My name is Ruby Byrne, and I am a postdoc in PMA. I’m reaching out to all of you in my Caltech community to share my experiences with unionization and to counter misinformation I’ve heard surrounding our own upcoming union election.

As you know, at the end of this month we will have the opportunity to vote to form a union. The election will be in-person on January 31 and February 1 in Ramo Auditorium, at 9AM-1PM and 3PM-7PM on both days. I’m thrilled that we have this opportunity to effect change for ourselves and future Caltech postdocs and grad students!

Before coming to Caltech, I was a unionized grad student and union steward at the University of Washington, and my experience there informs my perspective. At UW, I saw how important unionization is for ensuring that academic workers have agency in our workplaces. As a steward, I worked with my union to negotiate competitive contracts and to resolve problems in my department, including cases of improper pay, access to childcare, and instances of sexual harassment. Our union was critical for ensuring these things were addressed quickly and fairly. Our union was also extremely popular—over 70% of my fellow grad students voluntarily paid union dues to support our collective efforts.

In conversations with my colleagues in the past months, I’ve noticed that many of us have misconceptions about unionization. Most of us have never been in unions before, so it makes sense that we don’t understand how they operate! However, some of this misinformation comes directly from the university leadership that has publicly opposed our unionization. The CGPU website has an in-depth discussion of this.

One of the pernicious pieces of misinformation I’ve heard is that we don’t need a union because we can already negotiate the terms of our employment with the Caltech administration. This misunderstands just how unique and important union bargaining is. Student or postdoc associations can make recommendations, but only a union provides us with the right to negotiate an enforceable contract with Caltech. Currently, Caltech retains sole decision-making power in determining our working conditions, but with a union the process is inherently democratic—students and postdocs can watch the bargaining process and vote on the final version of their contract. Recognizing the shortcomings of the current system, the Graduate Student Council has endorsed unionization, citing their long battle for a living wage and the pandemic-era cuts to student health benefits, among other issues. A union is the only method by which we can actually bargain with Caltech on equal footing, have a legally binding contract, and have robust mechanisms to intervene if that contract is violated.

Another piece of misinformation is that unionization will disrupt our workplace flexibility. However, unions generally preserve flexibility! Because union decisions are made democratically, and academic researchers overwhelmingly value flexibility, there is no reason we would collectively bargain a contract that did not maintain that. At UW, the postdoc union successfully fought university efforts to reclassify them as hourly workers, which would have prohibited them from freely working overtime as needed. Unionization has not, at any other University, interfered with open communication with advisors, academic colleagues, or administrators (the one exception is that supervisors are legally prohibited from coercing or questioning us about our union activities). Instead, unions are a critical safety net for students and postdocs who experience issues that they may not feel comfortable sharing with their advisors.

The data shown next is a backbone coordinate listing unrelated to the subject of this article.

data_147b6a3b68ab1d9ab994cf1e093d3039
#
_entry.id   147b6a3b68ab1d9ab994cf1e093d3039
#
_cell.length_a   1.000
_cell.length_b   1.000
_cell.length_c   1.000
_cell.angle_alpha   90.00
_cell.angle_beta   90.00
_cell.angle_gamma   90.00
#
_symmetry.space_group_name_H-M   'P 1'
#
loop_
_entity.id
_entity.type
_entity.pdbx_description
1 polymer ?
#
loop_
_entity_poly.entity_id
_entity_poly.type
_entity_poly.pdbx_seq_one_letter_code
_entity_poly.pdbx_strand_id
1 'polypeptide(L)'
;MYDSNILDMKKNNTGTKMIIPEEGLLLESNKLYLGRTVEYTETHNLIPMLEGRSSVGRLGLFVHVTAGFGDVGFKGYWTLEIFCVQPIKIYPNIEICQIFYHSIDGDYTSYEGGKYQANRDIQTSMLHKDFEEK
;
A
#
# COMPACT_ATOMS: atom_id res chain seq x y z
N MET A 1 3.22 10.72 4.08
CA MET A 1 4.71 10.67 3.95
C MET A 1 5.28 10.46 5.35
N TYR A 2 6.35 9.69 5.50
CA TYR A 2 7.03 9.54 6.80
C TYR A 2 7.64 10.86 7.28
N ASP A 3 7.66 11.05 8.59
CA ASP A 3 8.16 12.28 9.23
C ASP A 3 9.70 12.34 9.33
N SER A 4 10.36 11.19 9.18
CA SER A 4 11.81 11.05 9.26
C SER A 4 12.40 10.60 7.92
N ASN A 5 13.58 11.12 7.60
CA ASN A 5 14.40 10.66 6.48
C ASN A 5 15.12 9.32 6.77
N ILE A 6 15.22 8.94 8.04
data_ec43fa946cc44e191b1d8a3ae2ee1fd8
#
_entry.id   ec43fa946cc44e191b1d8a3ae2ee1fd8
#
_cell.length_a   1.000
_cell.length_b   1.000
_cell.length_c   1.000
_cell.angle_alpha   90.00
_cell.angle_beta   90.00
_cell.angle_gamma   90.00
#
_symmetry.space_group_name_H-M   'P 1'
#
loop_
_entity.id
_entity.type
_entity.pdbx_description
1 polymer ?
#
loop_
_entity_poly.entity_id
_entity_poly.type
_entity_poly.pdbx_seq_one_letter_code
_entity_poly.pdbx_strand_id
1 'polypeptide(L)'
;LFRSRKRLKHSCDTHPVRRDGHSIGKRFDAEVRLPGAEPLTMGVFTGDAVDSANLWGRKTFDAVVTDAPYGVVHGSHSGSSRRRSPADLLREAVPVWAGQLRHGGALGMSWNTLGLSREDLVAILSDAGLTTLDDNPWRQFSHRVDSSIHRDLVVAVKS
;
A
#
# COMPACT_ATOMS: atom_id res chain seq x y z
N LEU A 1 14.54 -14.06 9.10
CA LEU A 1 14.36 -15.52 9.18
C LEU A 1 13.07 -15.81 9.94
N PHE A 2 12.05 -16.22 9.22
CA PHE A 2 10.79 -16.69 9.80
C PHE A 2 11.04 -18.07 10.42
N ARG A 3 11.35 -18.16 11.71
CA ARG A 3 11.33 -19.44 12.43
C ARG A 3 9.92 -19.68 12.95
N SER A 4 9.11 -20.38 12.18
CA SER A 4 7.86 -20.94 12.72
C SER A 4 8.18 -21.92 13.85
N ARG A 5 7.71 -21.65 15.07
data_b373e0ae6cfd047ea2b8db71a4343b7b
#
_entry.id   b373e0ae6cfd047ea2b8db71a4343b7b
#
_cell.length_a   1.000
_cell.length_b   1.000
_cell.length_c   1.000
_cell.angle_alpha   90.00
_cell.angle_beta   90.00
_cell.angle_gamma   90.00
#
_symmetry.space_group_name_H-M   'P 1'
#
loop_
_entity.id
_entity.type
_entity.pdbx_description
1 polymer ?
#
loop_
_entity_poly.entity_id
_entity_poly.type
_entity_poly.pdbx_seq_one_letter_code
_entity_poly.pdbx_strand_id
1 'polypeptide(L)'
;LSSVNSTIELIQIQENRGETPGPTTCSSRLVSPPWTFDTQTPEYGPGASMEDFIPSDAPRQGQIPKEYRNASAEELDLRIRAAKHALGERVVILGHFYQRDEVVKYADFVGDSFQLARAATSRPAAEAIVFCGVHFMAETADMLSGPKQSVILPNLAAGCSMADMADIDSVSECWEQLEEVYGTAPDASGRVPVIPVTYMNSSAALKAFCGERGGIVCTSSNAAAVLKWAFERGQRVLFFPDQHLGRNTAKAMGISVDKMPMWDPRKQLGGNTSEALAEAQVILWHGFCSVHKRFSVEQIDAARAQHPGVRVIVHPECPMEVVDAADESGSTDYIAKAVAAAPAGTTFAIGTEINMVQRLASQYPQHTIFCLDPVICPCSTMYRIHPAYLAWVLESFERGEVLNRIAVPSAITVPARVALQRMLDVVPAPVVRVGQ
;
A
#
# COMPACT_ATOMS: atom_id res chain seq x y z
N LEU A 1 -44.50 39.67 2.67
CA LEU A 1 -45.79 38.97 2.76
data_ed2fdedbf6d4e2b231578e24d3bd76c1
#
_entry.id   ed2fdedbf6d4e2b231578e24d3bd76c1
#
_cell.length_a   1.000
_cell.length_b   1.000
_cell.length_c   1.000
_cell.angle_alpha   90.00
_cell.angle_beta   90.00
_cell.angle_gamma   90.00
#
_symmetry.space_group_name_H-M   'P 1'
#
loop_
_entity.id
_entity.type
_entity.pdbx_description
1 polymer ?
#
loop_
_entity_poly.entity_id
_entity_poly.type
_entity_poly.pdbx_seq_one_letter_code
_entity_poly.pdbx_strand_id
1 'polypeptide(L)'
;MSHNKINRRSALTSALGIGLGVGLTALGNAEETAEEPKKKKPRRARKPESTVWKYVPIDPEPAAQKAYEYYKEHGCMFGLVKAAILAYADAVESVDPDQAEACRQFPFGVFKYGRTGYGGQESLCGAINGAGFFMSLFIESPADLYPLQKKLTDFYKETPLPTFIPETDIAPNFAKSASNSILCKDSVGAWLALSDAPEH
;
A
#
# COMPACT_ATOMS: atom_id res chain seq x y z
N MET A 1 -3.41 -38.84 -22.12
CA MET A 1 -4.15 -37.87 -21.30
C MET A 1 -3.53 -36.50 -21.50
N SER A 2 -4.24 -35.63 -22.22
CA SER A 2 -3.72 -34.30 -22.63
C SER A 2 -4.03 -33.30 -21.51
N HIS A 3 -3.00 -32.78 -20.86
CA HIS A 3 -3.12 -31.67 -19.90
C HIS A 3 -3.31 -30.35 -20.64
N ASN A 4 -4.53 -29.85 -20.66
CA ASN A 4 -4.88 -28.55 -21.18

One of the main reasons I support unionization is that it allows for more effective intervention in cases of harassment and discrimination. While some might argue that effective protections already exist, unions can protect us when those other systems fall short. Without a union, the only option at Caltech to address instances of discriminatory harassment is through the Title IX office. That office is subject to regulations defined by the federal government that limit its ability to respond effectively, in many cases leaving victims unprotected (see here and here for more details). At UW, our union enabled protections against abuse, harassment, and discrimination that went above and beyond Title IX regulations. Someone who experienced harassment was able to invoke those rules to initiate a well-defined and survivor-led grievance process, even having access to legal representation funded by our union dues if needed. These protections existed in addition to the Title IX processes, so victims had the opportunity to report through the union’s grievance process, the Title IX process, or both.

As we approach our election, I urge all of you to make your voice heard by voting. Feel free to email me at if you have any questions or want to discuss this further. You can also read more about why grads and postdocs are voting “yes” to unionize here, about issues and what other unions have achieved for grads and postdocs, and more responses to misinformation about unionizing here.

Ruby Byrne
NSF Postdoctoral Fellow